Philosopher René Descartes is famous for his statement, “I think, therefore I am.” In The Body Artist, the title character Lauren Hartke might have said, “I sense, therefore I am,” and the mysterious Mr. Tuttle, “I will thought, therefore I am be.” Through these two characters, author Don DeLillo poses questions about the nature of reality.
The central story of The Body Artist can be interpreted many ways. One reviewer has called the book a ghost story. It also can be read as a set of odd coincidences, or as the narration of Lauren Hartke’s daydreams or hallucinations of her dead husband.
The book opens with a one-paragraph description of a scene, showing acute awareness of details of the world that most often are overlooked. The identity of the sensitive narrator of this paragraph is never revealed; DeLillo’s reason for including it likely is to alert the reader to pay close attention to details in the narrative that follows.
The remainder of the first chapter describes a commonplace scene of a man and woman eating breakfast. DeLillo deliberately fails to establish these characters—he identifies few physical characteristics and refers to them mostly as “he” and “she.” They have been together long enough to separate their lives: it is his toast and her cereal, his coffee and cup, her weather. The man, however, cannot recall whether the woman drinks juice in the morning; he says that they have not been together long enough for him to notice such details.
The woman, however, is acutely aware of her surroundings and details. She notices how the tap water runs clear, then becomes opaque, and she can feel the blue of her jeans as she dries her hands on them. The narrator shares her perspective, sensuously describing the rented house in which the couple lives, an old house with several working fireplaces, animals in the walls, and mildew everywhere. Given the woman’s sensitivity to her surroundings, it merits attention both that she mentions to the man an unusual sound she recently heard in the house and that she finds in her mouth a hair that she cannot identify as belonging to her or to the man.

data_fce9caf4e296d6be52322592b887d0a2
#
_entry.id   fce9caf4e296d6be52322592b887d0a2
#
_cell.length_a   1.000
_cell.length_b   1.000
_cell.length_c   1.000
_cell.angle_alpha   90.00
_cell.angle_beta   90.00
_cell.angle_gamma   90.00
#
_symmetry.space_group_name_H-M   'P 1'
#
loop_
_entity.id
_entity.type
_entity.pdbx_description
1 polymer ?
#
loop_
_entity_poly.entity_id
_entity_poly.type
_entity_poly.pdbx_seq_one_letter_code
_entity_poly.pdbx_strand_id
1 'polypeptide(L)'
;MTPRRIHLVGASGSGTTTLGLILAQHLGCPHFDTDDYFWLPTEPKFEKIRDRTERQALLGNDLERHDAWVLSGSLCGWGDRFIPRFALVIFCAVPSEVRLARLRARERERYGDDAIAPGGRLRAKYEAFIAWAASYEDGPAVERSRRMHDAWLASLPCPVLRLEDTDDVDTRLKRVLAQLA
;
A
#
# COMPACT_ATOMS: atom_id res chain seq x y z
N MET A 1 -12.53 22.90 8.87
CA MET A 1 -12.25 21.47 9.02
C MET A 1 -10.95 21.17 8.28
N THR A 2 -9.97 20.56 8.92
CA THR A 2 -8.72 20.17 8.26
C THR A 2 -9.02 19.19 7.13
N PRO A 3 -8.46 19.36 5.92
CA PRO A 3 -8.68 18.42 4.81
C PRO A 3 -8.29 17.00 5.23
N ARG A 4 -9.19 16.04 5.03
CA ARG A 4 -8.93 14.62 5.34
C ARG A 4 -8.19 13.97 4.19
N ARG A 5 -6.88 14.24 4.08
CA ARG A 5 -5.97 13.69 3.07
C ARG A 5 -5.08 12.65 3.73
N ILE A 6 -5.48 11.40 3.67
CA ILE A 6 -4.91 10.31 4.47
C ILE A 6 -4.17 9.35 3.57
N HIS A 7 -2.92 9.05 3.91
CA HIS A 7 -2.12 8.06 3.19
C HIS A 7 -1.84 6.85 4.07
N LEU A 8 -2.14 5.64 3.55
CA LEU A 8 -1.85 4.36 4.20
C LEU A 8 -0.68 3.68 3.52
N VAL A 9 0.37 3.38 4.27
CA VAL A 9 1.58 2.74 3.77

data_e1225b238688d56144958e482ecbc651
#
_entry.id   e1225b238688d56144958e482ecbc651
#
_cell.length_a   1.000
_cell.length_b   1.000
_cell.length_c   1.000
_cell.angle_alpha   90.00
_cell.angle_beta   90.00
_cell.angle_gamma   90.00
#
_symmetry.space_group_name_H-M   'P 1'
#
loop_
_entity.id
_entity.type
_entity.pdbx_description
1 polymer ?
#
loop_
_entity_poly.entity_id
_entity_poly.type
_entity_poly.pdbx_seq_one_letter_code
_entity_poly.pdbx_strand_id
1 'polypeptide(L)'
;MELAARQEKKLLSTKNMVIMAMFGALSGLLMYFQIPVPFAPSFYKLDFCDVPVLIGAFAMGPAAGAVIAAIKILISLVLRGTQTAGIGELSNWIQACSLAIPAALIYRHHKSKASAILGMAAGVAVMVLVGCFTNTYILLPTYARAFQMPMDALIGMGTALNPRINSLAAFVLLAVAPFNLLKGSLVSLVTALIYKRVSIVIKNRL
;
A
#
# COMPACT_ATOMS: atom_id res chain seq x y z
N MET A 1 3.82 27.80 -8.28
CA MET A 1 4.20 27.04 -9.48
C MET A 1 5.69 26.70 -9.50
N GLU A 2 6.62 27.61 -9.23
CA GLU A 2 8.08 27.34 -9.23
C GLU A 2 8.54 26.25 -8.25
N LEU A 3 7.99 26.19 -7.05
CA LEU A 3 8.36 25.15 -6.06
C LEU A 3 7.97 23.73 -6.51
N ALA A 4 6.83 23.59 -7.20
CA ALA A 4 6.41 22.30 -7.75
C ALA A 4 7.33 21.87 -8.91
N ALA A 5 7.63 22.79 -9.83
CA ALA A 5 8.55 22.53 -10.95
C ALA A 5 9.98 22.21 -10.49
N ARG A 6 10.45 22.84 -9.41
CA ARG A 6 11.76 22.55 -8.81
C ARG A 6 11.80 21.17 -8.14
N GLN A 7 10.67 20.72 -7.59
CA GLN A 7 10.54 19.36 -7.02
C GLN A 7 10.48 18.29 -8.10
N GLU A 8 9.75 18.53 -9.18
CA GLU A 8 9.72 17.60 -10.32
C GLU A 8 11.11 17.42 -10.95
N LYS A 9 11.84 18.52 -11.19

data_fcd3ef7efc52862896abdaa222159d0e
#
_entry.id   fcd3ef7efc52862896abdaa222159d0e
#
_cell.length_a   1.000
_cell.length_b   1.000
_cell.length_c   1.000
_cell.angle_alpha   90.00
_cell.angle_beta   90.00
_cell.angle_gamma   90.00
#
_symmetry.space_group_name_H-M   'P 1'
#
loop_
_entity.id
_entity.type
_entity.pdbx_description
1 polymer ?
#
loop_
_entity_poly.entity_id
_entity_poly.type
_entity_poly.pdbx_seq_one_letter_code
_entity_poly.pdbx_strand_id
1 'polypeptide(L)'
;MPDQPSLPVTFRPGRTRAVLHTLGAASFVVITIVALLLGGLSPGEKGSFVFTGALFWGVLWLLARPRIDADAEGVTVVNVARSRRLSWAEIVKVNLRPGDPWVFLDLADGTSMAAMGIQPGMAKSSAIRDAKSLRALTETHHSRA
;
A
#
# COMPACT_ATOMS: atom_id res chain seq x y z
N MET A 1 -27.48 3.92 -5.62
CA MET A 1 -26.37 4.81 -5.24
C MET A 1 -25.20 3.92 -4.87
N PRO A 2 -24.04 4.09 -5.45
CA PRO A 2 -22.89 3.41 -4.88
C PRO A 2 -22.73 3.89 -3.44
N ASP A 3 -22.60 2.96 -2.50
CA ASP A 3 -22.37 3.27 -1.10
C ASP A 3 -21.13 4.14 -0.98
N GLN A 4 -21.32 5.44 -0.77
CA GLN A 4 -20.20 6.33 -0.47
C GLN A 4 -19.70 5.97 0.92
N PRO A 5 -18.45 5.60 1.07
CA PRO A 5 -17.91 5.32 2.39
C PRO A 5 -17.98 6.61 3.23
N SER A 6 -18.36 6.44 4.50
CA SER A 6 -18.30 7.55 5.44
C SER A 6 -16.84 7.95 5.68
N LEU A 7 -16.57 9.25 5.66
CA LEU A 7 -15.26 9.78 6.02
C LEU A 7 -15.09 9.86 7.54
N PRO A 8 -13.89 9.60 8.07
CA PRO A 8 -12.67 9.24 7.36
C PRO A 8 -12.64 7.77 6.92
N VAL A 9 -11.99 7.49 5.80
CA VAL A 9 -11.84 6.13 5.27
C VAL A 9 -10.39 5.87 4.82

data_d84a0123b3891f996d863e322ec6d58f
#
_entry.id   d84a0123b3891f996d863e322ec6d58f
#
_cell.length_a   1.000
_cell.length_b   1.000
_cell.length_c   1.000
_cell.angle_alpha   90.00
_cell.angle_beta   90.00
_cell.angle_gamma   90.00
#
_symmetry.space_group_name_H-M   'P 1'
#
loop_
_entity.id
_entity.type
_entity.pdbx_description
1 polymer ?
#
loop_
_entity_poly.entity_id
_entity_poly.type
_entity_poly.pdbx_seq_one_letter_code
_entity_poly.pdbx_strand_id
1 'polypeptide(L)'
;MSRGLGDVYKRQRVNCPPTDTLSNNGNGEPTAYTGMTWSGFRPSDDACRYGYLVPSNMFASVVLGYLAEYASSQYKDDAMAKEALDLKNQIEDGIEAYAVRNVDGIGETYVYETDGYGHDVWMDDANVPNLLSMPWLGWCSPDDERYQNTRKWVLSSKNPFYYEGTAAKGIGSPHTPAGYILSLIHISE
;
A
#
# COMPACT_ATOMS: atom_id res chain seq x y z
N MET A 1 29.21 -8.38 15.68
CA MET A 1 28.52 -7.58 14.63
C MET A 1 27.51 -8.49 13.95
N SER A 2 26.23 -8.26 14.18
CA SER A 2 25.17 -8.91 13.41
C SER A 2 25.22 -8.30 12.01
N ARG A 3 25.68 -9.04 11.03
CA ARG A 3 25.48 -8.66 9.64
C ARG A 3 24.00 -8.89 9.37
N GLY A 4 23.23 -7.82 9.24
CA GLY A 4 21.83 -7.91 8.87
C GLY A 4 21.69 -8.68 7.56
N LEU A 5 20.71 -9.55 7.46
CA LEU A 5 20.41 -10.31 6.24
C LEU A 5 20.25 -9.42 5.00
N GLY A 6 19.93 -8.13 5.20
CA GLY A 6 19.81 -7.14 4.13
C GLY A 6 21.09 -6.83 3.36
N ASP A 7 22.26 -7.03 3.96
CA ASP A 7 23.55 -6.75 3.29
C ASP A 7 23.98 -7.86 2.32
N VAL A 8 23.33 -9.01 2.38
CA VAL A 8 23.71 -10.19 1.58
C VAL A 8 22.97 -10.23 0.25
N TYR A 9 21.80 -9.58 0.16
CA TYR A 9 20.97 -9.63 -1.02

This opening chapter establishes several traits of the woman that are integral to interpretation of the book. First, she tends to forget things. For example, she prepares a bowl of cereal and carries it to the table, forgetting to bring a spoon; she turns on the radio to hear the weather report but then forgets to listen to it; and she walks across the kitchen and forgets, by the time she reaches the other side, what prompted the trip. Second, she tends to immerse herself in the newspaper. After reading a few paragraphs, she begins to imagine the people and events being described, then uses them as the launching pad for her own imagination, creating new stories and situations. Her mental state is thus established as attentive to detail and highly imaginative but also prone to lapses, which might be momentary or might be the tip of larger problems with her mind.
Between chapters 1 and 2 is the obituary of Rey Robles, the man in chapter 1. He is found dead in the Manhattan apartment of his first wife, having committed suicide by gunshot at the age of sixty-four. The obituary states that during the decline of his career as a film director (fittingly, his films are described as “landscapes of estrangement”), he became depressed and became an alcoholic. It further states that he is survived by his third wife, Lauren Hartke; she is described as a “body artist,” with no further explanation.
The second chapter, like the first, begins with a brief narrative not connected directly to the main story. In this second-person account of “you” driving along a highway, almost everything you see seems as though it is happening or appears as if it was something else. The opening of chapter 6 is another second-person account of “you” dropping a paperclip, at first not realizing you had dropped it, then having it...
(The entire section is 4,089 words.)